• The ECLT Foundation welcomes the recent report by Human Rights Watch, A Bitter Harvest, which highlights concerns of child labour and occupational safety in tobacco growing in Zimbabwe, where “tobacco is the country’s most valuable export commodity.”

  • Today, the ILO estimates that 152 million children are in child labour. Overall, 71 percent of these children are working in agriculture, most them doing unpaid work with their families.  The ILO statistics provide an important standard, but it is important to know more about child labour to understand the possible limitations of these numbers.

  • The ECLT Foundation is proud to work with our partners on the ground in Malawi to ensure that children in tobacco-growing communities have better access to education.  Building and renovating schools is one way to help families make the choice to send their children to school instead of to wok in the fields. 

  • Through our REALISE project in Uganda, the ECLT Foundation worked to ensure that families could send their children to school and not to work in the fields.  From 2013 to 2017, ECLT worked with our implementing partners, UWESO, to reach children from over 18,000 households in the Hoima district.

  • With over 40 million men, women and children in modern slavery according to the most recent ILO estimates, slavery is not a thing of the past.  There are slaves working on every continent, in every country, in all types of industries and even in people’s homes.

  • On 15th November 2017, Human Rights Watch (HRW) published an article highlighting the Sustainable Tobacco Program (STP), an industry-wide standard which, among other things, prohibits all children under 18 from handling green tobacco on farms.

  • Twenty eight years after the adoption of the UN Convention on the Rights of the Child (CRC), there are still 152 million children trapped in child labour according to the latest ILO statistics. 

  • Child labourers are calling for support “to better address family poverty to ensure that their parents and caregivers have access to decent work, good livelihoods, services, and assistance,” according to the “Time to Talk” study, a global consultation of over 1,800 children from 36 countries that are currently or were previously involved in child labour.

  • The International Labour Organization (ILO) Governing Body has concluded the discussion regarding the collaboration between the organisation and the tobacco industry, calling on the Director-General to develop “an integrated ILO strategy to address decent work deficits in the tobacco sector” while “taking into account all views expressed in the current session.”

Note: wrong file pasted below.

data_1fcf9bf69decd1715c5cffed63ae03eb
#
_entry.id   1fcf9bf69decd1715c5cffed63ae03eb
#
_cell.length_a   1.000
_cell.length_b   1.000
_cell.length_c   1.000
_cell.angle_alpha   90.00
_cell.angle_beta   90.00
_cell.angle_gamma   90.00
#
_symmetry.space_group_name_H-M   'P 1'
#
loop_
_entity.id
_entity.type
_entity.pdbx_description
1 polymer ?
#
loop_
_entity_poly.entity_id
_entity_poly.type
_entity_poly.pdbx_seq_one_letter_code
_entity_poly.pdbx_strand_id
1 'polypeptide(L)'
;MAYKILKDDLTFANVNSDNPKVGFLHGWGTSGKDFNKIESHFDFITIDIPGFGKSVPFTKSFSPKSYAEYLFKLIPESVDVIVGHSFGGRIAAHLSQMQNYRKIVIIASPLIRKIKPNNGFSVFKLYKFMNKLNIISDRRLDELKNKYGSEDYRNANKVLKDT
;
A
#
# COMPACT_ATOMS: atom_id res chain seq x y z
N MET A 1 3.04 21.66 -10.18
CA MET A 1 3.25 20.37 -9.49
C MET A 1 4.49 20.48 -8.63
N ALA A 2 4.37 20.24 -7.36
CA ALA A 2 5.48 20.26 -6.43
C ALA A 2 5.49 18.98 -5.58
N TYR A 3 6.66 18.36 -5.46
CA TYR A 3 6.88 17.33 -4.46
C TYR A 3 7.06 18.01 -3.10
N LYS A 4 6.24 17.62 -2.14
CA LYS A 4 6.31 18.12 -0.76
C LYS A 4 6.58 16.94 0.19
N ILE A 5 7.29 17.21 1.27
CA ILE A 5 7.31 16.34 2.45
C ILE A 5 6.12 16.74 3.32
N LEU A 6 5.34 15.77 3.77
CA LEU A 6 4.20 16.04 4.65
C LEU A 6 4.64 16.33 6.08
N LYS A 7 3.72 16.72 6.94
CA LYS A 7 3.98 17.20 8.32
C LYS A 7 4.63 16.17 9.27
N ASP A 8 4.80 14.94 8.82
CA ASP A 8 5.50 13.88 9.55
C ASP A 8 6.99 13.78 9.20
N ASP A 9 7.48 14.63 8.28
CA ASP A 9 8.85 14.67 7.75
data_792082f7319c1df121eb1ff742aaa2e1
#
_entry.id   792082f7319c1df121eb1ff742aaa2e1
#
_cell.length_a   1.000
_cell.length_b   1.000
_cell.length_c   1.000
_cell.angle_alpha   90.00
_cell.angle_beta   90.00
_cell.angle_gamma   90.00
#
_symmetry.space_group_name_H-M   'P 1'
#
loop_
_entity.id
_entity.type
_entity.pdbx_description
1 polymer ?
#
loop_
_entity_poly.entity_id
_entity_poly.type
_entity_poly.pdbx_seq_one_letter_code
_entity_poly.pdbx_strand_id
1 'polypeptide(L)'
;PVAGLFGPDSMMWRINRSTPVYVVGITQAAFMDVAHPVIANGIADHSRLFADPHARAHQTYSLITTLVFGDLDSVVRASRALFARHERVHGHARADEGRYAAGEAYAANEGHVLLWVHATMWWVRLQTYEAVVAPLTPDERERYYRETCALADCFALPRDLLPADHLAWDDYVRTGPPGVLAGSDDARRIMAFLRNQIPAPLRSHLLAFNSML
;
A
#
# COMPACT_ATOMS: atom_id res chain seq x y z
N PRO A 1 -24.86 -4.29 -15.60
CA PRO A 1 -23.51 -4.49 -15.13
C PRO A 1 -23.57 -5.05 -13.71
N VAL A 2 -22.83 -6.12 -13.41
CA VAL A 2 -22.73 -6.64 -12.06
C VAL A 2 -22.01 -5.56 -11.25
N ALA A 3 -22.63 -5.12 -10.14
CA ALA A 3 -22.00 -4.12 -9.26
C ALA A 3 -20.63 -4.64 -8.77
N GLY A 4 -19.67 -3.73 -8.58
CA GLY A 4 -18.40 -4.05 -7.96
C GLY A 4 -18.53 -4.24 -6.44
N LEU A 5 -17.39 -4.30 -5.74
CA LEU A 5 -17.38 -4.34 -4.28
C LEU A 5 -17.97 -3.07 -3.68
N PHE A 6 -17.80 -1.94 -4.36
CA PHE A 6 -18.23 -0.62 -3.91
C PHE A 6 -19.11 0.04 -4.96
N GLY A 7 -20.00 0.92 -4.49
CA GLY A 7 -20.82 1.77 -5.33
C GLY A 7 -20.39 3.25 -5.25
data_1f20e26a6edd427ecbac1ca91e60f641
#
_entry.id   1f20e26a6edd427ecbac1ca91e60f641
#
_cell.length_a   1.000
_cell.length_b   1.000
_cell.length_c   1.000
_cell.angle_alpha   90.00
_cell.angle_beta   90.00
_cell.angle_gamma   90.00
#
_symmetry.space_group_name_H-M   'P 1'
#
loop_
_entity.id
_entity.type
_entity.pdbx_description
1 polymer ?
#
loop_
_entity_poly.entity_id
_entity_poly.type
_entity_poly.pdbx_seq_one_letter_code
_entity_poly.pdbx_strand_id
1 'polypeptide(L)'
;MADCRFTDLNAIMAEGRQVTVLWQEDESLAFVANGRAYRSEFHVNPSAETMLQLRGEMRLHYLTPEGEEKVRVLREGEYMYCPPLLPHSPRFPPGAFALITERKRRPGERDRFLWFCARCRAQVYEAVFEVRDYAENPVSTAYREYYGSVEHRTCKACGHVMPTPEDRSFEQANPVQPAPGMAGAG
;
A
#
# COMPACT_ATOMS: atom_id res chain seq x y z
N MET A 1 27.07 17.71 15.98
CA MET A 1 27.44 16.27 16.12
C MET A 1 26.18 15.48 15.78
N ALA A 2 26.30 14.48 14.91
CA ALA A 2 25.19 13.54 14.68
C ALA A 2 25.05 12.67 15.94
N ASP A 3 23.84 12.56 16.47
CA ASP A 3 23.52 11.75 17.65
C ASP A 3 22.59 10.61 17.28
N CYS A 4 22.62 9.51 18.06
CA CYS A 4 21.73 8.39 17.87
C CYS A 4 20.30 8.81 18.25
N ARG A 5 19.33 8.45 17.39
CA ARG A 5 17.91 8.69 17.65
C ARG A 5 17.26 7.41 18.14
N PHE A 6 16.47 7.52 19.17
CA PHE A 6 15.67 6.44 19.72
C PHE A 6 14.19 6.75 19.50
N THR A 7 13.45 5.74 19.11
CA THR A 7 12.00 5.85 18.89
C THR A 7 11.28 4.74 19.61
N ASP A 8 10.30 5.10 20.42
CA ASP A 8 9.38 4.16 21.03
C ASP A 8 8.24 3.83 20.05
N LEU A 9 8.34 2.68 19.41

• Over 1 billion people work in agriculture around the world – just under a third of global employment. Realities faced by millions of farmers depend on global markets that are out of their control. What happens to smallholder farmers when markets shift? In this mini-documentary, the ECLT Foundation took a look at the example of tobacco farming in Kyrgyzstan where it has been working for over a decade.

  • The Tobacco Association of Malawi (TAMA) and the National Smallholder Farmers’ Association of Malawi (NASFAM) have released an open letter to the ILO Governing Body and in joint response to the recently published letter from TOAWUM.The Tobacco Association of Malawi (TAMA) and the National Smallholder Farmers’ Association of Malawi (NASFAM) have released an open letter to the ILO Governing Body

  • Nearly 152 million children are still trapped in child labour, according to new global estimates on child labour released by the ILO and Alliance 8.7 this week. Almost half of them are performing hazardous work that places their health, safety or moral development at risk.

  • Kyrgyzstan – From 7 to 12 June, a series of school activities aimed to draw public attention to the need to take action to eliminate child labour. Competitions were organized in 5 rural communities: on 7 June, in Markaz of Kadamdjay District and Too-Moyun of Aravan District; on 10 June, in Jany-Nookat of Nookat District; and on 1 May, in Ala-Buka District and On-Eki-Bel of Nookat District.

  • At the 2016 Forum on Business and Human Rights, The ECLT Foundation, along with the Permanent Missions to the UN of Canada and Malawi, hosted a side event on “Securing Multi-Stakeholder Commitments Towards Eliminating Child Labour” – the only event specifically addressing child labour or children’s issues during the Forum. It was an opportunity to contribute to the Human Rights Council’s greater body of knowledge - by sharing concrete examples of effective multi-stakeholder approaches in the fight against child labour in agriculture.

  • The ECLT Foundation is pleased to announce that Marcus McKay was elected as the new ECLT Foundation Treasurer by the ECLT Foundation Board. The election took place on 6 April 2016 during the 35rd ECLT Foundation Board Meeting in Geneva.

  • According to the UN Convention on the Rights of the Child (CRC), the most widely accepted international human rights treaty in history, “children have the right to be protected from work that is likely to be hazardous or to interfere with the child's education, or to be harmful to the child's health or physical, mental, spiritual, moral or social development.”

  • More than 2,000 leaders from business, government and civil society will join forces to find solutions to the challenges faces in integrating human rights throughout business practices from 27 to 29 November at the UN Forum for Business and Human Rights in Geneva.

  • Since January 2005, Eliminating Child Labour in Tobacco (ECLT) Foundation together with its partner, the Alliance for the Protection of Children’s Rights (APCR), has reached over 40,000 people through five projects in the Nookat and Alabuka Districts of southwestern Kyrgyzstan to address child labour in rural communities where tobacco is grown.